Introduction                                variety of physicians and he undergone a number of
   According to “The International Classification of             examinations including CT scan. However, no abnormality
Headache Disorders; 2nd edition (ICHD-II)” published by          had been found. The patient had suffered a relapse of the
the International Headache Society (IHS) (1), cluster            headache about 2 weeks prior to presentation, after 2 years
headache has been classified, along with chronic                 without symptoms. Since the pain appeared to radiate to
paroxysmal hemicrania (CPH), as a variety of miscel-             the maxillary teeth, he consulted a local dentist, who
laneous conditions and headache phenomena. Cluster               diagnosed mild periodontitis of the right upper molars. The
headache is a periodic attack of severe pain localized           attacks occurred immediately after undergoing scaling/
primarily to the eye, temple, forehead, or cheek region,         polishing under local intraoral anesthesia with 2% lidocaine,
although ipsilateral radiation of the pain to orofacial          and he was referred promptly to the Center for Orofacial
regions during attacks is not unusual. This headache             Pain, Tokyo, Japan. Upon presentation, the patient
disorder can be provoked by physical stimulation, although       complained of excruciating pain in the temple, orbit and
                                                                 jaw on the right side. Ipsilateral lacrimation, rhinorrhea,
Correspondence to Dr. Yoshinobu Shoji, School of Dentistry,      and eyelid edema were obvious, without any paresthesia.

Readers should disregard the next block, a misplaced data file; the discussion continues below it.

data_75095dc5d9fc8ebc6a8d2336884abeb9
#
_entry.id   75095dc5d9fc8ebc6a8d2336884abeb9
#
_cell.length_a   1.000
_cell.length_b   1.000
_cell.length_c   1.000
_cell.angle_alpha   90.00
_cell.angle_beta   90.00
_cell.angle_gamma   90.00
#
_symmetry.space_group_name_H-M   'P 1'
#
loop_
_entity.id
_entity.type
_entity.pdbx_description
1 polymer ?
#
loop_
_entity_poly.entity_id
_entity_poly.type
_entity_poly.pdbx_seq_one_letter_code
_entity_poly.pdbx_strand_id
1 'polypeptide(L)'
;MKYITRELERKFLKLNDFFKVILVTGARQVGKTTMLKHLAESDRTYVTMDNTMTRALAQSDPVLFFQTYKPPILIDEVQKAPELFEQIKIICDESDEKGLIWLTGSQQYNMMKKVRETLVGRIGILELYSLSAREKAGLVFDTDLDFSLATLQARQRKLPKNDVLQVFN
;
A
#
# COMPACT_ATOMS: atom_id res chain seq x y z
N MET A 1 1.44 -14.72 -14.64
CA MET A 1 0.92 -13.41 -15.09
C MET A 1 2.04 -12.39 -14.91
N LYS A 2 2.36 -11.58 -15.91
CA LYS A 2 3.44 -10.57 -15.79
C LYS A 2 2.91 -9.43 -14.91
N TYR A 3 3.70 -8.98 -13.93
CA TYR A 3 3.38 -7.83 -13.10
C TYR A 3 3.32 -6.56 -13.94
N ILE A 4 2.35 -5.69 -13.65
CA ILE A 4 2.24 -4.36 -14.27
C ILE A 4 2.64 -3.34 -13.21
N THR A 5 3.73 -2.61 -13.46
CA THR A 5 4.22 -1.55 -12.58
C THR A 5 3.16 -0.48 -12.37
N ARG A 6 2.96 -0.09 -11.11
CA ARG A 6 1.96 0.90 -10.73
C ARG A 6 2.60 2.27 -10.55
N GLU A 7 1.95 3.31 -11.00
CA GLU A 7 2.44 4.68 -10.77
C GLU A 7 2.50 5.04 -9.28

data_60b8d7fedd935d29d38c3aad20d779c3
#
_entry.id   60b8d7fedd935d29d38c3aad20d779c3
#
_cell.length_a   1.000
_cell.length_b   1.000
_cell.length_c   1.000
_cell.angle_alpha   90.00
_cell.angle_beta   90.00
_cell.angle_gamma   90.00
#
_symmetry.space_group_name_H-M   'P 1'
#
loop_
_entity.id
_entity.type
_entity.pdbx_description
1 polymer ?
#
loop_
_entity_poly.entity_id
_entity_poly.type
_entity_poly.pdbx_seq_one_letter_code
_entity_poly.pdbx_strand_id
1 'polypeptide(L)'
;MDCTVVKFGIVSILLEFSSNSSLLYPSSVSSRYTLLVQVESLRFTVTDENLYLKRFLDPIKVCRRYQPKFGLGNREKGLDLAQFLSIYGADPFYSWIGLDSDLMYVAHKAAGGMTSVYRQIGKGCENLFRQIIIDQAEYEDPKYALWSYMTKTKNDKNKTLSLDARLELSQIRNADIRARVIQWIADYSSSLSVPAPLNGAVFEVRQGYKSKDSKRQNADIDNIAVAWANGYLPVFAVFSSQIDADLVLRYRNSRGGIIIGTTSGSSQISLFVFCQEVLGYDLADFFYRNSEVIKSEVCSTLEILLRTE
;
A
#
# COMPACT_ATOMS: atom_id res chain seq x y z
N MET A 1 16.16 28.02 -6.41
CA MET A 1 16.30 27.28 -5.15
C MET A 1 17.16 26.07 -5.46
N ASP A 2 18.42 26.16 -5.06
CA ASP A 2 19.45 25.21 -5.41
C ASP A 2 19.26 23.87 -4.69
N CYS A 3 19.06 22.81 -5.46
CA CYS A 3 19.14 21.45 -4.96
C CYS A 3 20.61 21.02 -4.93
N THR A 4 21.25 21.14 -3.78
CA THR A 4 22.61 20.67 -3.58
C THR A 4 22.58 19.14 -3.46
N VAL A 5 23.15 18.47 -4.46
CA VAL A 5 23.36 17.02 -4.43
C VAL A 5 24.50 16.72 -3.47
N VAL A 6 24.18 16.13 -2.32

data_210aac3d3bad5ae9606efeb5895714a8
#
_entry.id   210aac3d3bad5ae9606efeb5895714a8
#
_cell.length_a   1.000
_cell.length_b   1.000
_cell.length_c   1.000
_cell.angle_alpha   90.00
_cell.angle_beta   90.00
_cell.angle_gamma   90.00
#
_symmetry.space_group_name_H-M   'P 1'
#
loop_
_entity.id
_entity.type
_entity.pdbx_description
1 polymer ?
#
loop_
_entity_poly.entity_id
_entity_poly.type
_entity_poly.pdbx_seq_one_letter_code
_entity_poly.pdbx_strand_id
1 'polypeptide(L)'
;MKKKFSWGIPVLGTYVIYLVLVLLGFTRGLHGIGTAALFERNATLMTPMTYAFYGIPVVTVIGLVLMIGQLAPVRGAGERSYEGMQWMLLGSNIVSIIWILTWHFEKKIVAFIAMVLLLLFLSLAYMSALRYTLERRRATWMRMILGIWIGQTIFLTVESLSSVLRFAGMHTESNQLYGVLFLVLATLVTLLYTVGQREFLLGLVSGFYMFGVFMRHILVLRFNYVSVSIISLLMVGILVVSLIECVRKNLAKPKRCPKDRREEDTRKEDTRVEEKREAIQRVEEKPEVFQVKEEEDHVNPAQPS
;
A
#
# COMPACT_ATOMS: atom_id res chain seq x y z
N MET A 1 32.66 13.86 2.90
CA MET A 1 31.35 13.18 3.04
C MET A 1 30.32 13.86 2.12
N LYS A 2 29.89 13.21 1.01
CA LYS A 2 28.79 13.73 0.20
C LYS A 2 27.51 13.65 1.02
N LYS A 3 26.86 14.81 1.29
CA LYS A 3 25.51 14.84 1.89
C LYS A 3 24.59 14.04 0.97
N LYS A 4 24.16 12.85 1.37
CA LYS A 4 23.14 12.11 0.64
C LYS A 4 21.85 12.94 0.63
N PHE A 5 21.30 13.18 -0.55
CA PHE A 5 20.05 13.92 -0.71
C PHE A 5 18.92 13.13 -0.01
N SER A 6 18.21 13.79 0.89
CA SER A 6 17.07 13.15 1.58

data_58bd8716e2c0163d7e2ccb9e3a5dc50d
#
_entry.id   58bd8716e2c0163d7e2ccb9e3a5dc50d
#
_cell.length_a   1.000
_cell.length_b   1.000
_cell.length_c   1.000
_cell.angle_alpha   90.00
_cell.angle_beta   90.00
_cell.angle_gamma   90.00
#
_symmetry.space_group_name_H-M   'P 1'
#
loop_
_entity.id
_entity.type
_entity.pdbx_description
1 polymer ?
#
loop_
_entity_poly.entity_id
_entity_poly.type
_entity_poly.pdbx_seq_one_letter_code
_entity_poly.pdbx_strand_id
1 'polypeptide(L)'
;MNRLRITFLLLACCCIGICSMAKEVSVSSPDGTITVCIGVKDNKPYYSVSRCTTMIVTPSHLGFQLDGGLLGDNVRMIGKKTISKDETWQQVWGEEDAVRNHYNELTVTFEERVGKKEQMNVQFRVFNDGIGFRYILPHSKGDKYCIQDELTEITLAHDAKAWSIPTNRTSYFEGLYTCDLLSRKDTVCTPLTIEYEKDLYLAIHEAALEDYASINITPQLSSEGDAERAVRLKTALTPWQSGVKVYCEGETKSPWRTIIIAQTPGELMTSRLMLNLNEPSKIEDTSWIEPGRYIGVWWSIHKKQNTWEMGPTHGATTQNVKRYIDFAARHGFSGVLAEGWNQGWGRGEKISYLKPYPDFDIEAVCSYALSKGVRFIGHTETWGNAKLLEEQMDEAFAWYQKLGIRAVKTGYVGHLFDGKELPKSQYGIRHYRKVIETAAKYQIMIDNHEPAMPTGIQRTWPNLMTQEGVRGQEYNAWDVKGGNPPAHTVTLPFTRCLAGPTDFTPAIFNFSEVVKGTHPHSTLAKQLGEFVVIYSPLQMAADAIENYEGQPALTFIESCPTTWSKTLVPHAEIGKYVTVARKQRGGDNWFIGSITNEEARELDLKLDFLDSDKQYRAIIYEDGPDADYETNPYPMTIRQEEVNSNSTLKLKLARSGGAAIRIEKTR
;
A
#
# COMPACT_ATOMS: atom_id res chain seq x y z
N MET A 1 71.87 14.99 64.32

International Medical University, No. 126, Jalan Jalil Perkasa   A trial of sphenopalatine anesthesia with topical application
19, Bukit Jalil, 57000 Kuala Lumpur, Malaysia
Tel: +603-8656-7228
                                                                 of 5% lidocaine reduced the intensity and area of the pain.
Fax: +603-8656-7229                                              A cotton-tipped applicator soaked in a local anesthetic
E-mail:                               solution was advanced along the superior border of the

middle turbinate until the tip contacted the mucosa              lasting months or years. An individual attack lasts 15-180
overlying the ganglion (Fig. 1). The applicator was removed      min with a frequency of once every other day to as often
after 20 min.                                                    as 8 times per day. The headache is associated with one
   The intensity, duration, and frequency of the pain            or more of the following: conjunctival injection, lacrimation,